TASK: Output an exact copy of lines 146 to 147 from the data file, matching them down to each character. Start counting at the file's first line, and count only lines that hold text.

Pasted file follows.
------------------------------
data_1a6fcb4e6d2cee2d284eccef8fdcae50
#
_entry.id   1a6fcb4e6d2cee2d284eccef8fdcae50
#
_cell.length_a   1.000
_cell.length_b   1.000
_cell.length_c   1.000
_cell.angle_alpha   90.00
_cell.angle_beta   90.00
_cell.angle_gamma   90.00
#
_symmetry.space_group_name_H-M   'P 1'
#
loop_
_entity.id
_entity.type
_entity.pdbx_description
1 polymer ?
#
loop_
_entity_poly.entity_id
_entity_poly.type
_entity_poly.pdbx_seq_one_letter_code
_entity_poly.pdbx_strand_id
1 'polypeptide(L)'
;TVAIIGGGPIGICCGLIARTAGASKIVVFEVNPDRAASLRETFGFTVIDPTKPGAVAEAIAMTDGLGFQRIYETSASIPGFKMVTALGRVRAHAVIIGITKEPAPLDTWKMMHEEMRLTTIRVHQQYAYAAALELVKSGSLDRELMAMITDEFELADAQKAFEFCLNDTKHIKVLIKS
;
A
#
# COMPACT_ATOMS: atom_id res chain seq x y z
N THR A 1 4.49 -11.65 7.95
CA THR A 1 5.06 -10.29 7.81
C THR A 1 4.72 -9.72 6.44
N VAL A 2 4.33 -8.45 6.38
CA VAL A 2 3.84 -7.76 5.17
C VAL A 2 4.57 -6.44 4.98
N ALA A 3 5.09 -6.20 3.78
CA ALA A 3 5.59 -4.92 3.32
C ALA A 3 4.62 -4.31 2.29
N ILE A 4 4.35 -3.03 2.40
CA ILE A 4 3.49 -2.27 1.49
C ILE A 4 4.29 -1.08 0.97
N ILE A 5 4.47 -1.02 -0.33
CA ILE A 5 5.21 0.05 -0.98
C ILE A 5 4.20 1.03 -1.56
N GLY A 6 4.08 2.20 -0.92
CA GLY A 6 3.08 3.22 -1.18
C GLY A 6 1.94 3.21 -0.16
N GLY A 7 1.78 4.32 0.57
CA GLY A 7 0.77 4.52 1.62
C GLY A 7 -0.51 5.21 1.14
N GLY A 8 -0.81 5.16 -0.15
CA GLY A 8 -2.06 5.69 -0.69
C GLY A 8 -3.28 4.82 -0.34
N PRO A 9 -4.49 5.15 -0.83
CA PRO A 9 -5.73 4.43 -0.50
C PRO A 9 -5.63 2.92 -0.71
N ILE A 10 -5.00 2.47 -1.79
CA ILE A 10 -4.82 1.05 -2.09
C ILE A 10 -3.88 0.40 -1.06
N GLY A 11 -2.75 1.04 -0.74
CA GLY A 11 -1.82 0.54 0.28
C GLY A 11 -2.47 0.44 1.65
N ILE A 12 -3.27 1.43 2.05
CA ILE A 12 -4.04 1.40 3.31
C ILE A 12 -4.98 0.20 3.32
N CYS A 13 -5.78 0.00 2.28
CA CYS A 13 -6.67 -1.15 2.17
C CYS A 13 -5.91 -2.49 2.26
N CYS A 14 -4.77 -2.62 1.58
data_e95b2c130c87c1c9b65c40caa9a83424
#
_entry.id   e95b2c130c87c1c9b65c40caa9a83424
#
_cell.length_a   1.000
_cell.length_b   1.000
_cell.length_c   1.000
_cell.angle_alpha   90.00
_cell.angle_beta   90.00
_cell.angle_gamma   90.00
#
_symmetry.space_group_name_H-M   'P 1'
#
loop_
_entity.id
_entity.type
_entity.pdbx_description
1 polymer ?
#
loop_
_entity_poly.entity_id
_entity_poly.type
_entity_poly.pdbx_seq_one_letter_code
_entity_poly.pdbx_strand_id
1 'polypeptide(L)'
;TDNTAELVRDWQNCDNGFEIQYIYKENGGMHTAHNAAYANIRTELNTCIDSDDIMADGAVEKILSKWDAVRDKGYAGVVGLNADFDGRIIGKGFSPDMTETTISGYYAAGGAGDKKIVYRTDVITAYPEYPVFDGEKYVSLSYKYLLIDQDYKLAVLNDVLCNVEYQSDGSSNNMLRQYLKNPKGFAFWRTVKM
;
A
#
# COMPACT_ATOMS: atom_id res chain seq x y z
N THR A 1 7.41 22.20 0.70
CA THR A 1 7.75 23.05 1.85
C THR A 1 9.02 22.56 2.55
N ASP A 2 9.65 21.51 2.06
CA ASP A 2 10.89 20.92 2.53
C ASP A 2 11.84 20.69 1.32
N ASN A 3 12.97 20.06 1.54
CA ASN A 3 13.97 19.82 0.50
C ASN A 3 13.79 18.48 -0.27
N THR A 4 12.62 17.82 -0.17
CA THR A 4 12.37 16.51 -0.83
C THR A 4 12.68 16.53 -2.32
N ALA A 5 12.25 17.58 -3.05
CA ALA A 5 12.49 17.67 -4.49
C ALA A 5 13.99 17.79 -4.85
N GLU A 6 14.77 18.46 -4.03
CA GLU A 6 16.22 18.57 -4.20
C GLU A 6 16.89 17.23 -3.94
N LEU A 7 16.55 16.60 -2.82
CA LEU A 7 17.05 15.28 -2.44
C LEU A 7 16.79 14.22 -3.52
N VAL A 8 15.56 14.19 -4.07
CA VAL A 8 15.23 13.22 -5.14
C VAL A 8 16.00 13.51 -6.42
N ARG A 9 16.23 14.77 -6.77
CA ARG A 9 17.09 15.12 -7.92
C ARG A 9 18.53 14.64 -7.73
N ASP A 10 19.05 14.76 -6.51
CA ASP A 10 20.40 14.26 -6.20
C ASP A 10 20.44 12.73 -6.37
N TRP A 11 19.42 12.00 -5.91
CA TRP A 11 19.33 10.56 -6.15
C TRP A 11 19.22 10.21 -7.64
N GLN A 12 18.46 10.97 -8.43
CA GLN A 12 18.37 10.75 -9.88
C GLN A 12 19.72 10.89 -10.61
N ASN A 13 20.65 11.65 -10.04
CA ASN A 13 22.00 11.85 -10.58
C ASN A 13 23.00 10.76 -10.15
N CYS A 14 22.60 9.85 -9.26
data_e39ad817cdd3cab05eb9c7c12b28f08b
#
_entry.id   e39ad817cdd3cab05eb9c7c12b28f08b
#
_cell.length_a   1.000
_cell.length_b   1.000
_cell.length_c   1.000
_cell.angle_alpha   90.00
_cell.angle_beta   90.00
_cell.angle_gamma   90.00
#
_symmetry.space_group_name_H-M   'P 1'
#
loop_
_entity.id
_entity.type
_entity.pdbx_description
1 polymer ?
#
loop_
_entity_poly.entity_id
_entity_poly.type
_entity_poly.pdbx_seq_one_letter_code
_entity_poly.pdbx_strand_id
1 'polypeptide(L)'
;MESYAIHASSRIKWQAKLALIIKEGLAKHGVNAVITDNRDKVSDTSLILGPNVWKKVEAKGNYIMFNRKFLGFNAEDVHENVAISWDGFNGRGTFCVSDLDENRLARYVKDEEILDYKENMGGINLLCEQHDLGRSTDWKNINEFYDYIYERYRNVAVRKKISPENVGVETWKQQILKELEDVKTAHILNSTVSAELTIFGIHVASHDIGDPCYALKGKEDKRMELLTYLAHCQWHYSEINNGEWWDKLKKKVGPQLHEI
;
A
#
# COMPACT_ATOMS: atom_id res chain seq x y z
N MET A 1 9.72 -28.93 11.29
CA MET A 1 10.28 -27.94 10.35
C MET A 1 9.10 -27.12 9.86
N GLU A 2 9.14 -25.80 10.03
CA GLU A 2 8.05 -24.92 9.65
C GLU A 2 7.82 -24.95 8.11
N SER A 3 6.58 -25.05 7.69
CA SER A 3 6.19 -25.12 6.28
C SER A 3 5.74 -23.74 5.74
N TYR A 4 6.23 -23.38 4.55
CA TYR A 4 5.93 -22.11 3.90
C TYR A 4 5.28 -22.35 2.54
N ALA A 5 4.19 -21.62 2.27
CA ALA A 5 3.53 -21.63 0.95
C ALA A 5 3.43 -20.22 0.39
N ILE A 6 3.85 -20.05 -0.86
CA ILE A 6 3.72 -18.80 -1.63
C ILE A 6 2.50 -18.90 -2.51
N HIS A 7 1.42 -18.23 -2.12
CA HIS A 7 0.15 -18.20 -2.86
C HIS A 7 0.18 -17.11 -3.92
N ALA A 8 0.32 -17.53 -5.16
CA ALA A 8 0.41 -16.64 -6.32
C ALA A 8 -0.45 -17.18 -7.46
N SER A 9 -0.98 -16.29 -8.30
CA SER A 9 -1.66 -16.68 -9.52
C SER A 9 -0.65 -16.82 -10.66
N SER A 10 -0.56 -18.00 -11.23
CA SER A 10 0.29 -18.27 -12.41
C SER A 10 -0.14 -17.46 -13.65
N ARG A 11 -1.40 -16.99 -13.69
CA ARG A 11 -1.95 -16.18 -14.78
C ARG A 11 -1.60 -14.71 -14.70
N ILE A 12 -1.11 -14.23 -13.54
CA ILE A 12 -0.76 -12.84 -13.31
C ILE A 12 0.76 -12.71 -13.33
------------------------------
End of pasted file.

_cell.length_b   1.000
_cell.length_c   1.000